How Brands Can Bridge the Senior Tech Gap During COVID-19 and Beyond

“What do you mean we have to ‘stream’ my grandson’s high school graduation instead of going in person? I don’t even know what that means.”

“You need to help me do an upgrade on my five-year-old phone. And I’m not investing in a new one. I’m on a budget, and these things should last longer.”

“But I’m used to depositing checks and taking out cash at the bank. I don’t do that stuff electronically.”

 “My doctor says I should do a digital appointment because of COVID-19. Can you help me with that?”

“I got an email from my bank, and I shared my social security number and account numbers so they could help me. Is that okay?”

Any adult child who has heard these comments and questions from a parent over 70 knows the stress. Helping aging parents with technology adoption can be a time suck as well as a real concern, especially over their security and budget issues.

COVID-19 is making these scenarios even more acute as the high-risk senior population remains stuck at home. Why aren’t we hearing more from consumer and technology brands about empowering and protecting this group? Instead, a technology literacy gap is preventing some seniors from keeping up with their basic daily needs—with sometimes tragic results.

In Ketchum’s Technology and Social Permission study, we uncovered a portion of the population we now call the Technology Sandwich Generation: parents who help their kids under 18 as well as their aging parents with technology. What we found was that, although the media and many consumer activist groups have been sounding the alarm for years about kids’ screen time and security, few are talking about an even bigger worry: older people falling behind and not being able to function in a society increasingly dependent on technology.

The concern is real—83% of the Technology Sandwich Generation believe that older adults have greater risk of technology disruption, such as falling prey to a scam or not keeping up with bills. A full 100% provide assistance to their parents when it comes to technology. And about one-third say helping their parents with technology is a burden because of the time it takes.

Even more alarming, the vast majority of the Technology Sandwich Generation worry that both their kids and their parents could be victims of technology issues such as cybersecurity breaches and scams, with 91% worried about their children’s security and 87% worried about their own aging parents’ technology use.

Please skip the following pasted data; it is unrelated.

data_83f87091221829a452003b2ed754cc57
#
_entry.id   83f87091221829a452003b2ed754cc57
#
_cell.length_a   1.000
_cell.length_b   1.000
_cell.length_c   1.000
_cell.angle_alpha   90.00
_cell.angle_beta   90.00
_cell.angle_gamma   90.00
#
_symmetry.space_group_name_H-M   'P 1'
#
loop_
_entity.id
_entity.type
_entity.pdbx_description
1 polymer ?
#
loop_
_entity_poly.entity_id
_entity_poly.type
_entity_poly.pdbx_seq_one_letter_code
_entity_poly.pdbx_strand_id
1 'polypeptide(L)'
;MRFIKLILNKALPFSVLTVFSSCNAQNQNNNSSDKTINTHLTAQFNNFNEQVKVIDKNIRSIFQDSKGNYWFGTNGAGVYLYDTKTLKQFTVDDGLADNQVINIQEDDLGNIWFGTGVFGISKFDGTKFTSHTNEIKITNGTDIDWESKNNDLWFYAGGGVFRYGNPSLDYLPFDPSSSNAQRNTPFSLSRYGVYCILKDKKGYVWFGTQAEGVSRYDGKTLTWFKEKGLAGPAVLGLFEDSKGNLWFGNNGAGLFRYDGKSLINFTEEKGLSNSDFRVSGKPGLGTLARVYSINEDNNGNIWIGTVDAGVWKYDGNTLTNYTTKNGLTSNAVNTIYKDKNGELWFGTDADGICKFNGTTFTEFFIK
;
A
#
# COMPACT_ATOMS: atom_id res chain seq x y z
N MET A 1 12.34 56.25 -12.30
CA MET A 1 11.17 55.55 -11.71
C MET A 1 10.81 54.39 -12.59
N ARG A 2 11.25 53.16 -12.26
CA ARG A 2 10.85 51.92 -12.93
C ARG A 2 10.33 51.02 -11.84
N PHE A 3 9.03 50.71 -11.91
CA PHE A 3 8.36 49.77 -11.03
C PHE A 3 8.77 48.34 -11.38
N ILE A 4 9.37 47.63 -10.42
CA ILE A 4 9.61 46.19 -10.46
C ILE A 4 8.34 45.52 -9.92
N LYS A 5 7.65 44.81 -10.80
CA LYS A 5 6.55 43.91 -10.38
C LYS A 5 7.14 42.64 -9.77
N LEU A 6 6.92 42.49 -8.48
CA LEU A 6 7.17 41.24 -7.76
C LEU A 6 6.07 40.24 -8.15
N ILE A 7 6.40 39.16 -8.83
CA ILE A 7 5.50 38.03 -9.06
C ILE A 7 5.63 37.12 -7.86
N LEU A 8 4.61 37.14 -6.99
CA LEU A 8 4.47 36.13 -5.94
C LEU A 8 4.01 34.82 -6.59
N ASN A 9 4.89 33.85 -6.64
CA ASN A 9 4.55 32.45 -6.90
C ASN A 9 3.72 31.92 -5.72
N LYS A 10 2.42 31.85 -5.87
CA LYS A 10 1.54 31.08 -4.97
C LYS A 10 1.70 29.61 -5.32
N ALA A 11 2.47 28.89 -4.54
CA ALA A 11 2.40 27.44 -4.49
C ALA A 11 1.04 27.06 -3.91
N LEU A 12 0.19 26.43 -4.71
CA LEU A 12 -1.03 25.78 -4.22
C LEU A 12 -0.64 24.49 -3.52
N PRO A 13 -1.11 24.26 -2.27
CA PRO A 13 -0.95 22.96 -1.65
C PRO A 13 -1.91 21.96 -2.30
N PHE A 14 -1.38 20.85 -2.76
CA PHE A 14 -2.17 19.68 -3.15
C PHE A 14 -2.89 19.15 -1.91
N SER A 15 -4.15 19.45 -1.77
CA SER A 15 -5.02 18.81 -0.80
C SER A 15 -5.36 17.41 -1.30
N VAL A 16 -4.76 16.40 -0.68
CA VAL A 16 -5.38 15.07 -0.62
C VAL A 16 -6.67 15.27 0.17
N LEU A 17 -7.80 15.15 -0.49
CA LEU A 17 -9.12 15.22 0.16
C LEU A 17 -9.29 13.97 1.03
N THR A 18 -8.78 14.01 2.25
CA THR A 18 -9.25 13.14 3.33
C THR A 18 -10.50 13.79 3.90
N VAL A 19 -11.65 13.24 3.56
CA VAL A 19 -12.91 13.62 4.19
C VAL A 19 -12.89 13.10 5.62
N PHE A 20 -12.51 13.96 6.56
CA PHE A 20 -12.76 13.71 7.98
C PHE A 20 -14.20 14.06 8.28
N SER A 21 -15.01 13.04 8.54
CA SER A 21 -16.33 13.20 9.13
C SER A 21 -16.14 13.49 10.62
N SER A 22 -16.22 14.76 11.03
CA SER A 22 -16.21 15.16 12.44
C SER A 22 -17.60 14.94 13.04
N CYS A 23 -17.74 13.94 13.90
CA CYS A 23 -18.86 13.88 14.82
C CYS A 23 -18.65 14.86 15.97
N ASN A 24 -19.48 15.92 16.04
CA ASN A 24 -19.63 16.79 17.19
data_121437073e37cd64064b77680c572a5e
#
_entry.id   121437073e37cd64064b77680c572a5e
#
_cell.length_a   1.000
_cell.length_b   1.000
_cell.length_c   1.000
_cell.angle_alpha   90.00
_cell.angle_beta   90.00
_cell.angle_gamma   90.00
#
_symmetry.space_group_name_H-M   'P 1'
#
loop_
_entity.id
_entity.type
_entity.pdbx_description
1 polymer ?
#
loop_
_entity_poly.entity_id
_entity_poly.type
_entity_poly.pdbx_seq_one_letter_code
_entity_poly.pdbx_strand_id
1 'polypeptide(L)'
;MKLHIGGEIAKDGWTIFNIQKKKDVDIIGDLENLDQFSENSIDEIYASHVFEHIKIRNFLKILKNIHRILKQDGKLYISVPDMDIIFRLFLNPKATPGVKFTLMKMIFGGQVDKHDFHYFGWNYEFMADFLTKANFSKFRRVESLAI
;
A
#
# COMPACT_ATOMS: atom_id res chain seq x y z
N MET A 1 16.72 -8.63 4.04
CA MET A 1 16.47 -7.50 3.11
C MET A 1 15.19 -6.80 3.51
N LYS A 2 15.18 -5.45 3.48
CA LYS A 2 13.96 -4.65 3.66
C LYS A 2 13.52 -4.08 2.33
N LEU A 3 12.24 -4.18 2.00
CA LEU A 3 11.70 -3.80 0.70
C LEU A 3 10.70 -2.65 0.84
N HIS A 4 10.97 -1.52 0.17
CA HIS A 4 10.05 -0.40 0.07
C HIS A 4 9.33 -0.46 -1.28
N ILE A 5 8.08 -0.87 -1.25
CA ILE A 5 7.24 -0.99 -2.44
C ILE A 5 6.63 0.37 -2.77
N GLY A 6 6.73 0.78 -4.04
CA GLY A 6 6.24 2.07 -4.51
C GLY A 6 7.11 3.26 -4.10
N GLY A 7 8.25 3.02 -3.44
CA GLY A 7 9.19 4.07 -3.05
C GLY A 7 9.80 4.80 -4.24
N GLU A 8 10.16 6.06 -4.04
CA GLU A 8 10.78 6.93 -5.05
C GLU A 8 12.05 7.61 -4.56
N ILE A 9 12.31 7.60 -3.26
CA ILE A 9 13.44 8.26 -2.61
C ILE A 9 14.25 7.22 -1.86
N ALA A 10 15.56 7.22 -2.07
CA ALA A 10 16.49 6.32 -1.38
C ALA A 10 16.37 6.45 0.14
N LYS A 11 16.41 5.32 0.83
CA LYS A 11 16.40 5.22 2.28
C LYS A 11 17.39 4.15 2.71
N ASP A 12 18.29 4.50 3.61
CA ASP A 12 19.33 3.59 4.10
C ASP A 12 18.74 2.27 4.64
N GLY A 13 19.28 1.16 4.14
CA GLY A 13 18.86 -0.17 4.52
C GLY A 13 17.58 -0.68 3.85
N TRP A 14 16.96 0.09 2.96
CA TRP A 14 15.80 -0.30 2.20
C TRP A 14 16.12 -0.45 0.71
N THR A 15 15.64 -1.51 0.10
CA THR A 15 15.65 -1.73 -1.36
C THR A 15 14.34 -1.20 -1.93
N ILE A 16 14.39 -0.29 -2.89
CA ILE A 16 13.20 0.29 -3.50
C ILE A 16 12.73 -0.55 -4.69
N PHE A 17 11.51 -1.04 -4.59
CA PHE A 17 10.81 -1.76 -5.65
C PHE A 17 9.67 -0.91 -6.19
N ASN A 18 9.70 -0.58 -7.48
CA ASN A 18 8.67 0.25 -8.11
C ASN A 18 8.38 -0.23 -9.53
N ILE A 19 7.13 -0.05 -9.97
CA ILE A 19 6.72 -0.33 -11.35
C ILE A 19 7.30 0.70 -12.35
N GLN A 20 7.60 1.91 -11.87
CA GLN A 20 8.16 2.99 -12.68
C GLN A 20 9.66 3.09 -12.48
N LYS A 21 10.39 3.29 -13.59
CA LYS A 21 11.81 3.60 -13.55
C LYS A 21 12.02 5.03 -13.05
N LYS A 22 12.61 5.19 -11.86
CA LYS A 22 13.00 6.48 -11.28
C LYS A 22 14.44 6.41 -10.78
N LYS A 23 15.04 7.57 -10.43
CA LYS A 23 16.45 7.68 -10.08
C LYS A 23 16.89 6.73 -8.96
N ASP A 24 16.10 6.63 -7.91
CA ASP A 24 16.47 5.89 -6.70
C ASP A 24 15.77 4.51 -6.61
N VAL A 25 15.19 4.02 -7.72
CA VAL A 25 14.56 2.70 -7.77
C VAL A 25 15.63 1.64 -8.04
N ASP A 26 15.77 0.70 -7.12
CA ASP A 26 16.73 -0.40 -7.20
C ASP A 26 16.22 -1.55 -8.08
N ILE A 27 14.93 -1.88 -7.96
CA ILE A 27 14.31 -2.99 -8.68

This is a huge opportunity (and risk) for brands who want to build trust with both adult children and seniors. Although communication alone can’t fix product or service flaws that don’t consider the needs of the aging, it can be a key tool to enhance trust and brand loyalty. Ideas include:

  • Creating technology literacy education programs for the aging, as well as for adult children seeking to help senior parents
  • Developing outreach programs specifically for seniors, in the media they consume and with organizations they trust
  • Alerting consumers to scam campaigns and providing more information on how not to become victims, especially for those who haven’t grown up with current technology
  • Considering senior influencer programs that spread the word to their peers
  • Updating customer service programs and training representatives specifically to help the aging, keeping in mind their unique challenges and learning curves with newer technology

You can learn more about the full Technology Sandwich Generation findings in Ketchum’s news release. As technology continues to disrupt all parts of consumer life and become even more critical for virtual interaction, brands have the opportunity to consider the unique needs of seniors and their grown kids during COVID-19 and beyond and provide solutions that help alleviate the burden and risk. If you’re interested in learning more about the study and how you can use the insights, we’re happy to talk.

Melissa is partner and North America portfolio leader for Technology and Food, Agriculture & Ingredients, specializing in corporate communications, issues management, business-to-business branding, corporate branding and strategic philanthropy/CSR.